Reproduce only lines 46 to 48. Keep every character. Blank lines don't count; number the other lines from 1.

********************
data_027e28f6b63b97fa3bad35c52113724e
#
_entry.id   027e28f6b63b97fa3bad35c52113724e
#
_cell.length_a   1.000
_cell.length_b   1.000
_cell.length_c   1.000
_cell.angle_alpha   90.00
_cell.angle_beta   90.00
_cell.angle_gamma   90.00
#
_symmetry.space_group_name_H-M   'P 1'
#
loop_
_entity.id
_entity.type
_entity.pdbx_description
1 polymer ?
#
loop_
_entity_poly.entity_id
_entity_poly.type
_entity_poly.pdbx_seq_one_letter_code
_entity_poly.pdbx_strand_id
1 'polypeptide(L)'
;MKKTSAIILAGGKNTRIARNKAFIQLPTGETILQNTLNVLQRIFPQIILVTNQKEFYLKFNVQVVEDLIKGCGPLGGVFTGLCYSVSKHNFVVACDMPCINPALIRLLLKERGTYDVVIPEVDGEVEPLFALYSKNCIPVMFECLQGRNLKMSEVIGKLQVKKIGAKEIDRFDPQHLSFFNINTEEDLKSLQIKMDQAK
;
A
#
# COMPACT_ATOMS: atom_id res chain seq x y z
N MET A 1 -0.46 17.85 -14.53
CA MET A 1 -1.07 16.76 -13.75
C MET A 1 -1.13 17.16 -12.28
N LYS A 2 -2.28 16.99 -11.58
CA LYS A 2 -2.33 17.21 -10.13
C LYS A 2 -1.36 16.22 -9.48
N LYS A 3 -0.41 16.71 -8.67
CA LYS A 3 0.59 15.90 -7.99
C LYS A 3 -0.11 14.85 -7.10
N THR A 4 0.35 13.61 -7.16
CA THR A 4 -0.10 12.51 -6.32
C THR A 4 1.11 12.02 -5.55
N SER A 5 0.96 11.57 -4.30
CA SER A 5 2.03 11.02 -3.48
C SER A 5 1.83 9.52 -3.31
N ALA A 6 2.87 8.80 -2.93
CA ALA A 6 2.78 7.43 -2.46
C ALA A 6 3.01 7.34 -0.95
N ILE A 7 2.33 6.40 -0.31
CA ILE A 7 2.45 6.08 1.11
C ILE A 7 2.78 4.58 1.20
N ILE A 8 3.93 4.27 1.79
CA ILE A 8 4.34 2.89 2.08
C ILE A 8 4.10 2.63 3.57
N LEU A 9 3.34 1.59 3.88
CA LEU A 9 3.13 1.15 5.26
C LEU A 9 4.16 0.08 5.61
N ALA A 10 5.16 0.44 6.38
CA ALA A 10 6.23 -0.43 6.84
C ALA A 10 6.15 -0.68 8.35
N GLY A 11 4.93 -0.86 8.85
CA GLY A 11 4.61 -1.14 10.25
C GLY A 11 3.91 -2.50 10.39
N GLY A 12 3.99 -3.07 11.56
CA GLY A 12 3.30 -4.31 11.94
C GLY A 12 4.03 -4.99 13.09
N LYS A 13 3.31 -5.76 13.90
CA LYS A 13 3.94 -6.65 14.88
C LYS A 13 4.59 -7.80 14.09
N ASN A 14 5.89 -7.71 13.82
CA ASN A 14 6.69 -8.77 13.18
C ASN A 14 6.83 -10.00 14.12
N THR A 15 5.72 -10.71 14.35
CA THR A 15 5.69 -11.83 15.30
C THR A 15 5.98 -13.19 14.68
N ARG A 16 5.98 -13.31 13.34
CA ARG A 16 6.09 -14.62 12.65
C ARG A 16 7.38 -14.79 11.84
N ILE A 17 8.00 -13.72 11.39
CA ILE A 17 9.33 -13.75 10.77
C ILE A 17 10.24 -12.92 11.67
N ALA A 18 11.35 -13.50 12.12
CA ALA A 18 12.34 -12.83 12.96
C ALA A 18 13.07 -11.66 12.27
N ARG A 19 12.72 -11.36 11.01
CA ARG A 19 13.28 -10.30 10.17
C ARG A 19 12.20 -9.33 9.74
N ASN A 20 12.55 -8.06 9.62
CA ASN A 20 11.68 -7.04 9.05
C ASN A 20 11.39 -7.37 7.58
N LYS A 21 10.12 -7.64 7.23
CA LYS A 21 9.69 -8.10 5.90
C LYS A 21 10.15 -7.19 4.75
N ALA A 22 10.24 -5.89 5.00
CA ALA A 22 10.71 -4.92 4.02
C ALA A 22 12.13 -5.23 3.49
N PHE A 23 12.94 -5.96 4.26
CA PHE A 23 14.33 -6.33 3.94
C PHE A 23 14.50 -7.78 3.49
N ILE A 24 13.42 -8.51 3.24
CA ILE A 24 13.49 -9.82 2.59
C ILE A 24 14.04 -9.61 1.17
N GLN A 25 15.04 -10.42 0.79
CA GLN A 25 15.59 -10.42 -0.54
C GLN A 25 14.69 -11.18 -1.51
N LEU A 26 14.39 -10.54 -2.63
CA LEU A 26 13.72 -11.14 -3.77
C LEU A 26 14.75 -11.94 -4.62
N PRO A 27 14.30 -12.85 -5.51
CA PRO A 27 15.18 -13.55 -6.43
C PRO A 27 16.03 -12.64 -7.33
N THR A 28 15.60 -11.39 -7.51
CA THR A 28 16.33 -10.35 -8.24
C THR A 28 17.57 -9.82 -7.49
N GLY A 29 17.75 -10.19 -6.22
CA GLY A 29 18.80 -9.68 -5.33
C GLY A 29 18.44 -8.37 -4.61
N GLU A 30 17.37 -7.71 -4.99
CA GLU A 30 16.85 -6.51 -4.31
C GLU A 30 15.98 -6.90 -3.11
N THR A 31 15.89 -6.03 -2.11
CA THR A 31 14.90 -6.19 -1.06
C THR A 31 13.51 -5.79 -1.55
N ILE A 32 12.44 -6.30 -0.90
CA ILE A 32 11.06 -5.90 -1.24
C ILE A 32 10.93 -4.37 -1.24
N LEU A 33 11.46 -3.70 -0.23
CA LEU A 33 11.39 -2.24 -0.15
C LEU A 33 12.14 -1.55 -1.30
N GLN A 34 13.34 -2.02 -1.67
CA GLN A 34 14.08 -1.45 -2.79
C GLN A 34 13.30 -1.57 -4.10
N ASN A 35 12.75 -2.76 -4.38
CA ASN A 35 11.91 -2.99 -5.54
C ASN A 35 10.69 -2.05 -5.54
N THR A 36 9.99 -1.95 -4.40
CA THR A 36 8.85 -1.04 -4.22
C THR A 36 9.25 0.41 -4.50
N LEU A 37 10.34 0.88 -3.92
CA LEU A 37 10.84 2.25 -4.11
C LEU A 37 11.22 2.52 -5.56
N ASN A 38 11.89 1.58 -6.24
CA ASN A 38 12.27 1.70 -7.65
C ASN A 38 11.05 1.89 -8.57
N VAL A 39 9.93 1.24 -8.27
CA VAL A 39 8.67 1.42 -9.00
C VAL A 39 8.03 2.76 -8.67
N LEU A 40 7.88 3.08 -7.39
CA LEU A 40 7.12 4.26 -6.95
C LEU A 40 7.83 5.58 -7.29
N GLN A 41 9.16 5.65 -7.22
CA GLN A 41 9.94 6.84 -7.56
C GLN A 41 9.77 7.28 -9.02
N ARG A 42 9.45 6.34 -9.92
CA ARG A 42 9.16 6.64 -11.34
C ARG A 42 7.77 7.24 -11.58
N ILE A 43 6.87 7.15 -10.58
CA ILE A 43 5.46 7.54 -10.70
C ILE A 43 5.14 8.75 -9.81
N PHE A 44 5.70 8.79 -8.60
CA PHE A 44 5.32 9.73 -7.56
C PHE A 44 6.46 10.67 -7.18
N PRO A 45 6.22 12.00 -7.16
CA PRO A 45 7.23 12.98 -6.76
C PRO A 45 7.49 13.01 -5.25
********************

N ALA A 6 2.87 8.80 -2.93
CA ALA A 6 2.78 7.43 -2.46
C ALA A 6 3.01 7.34 -0.95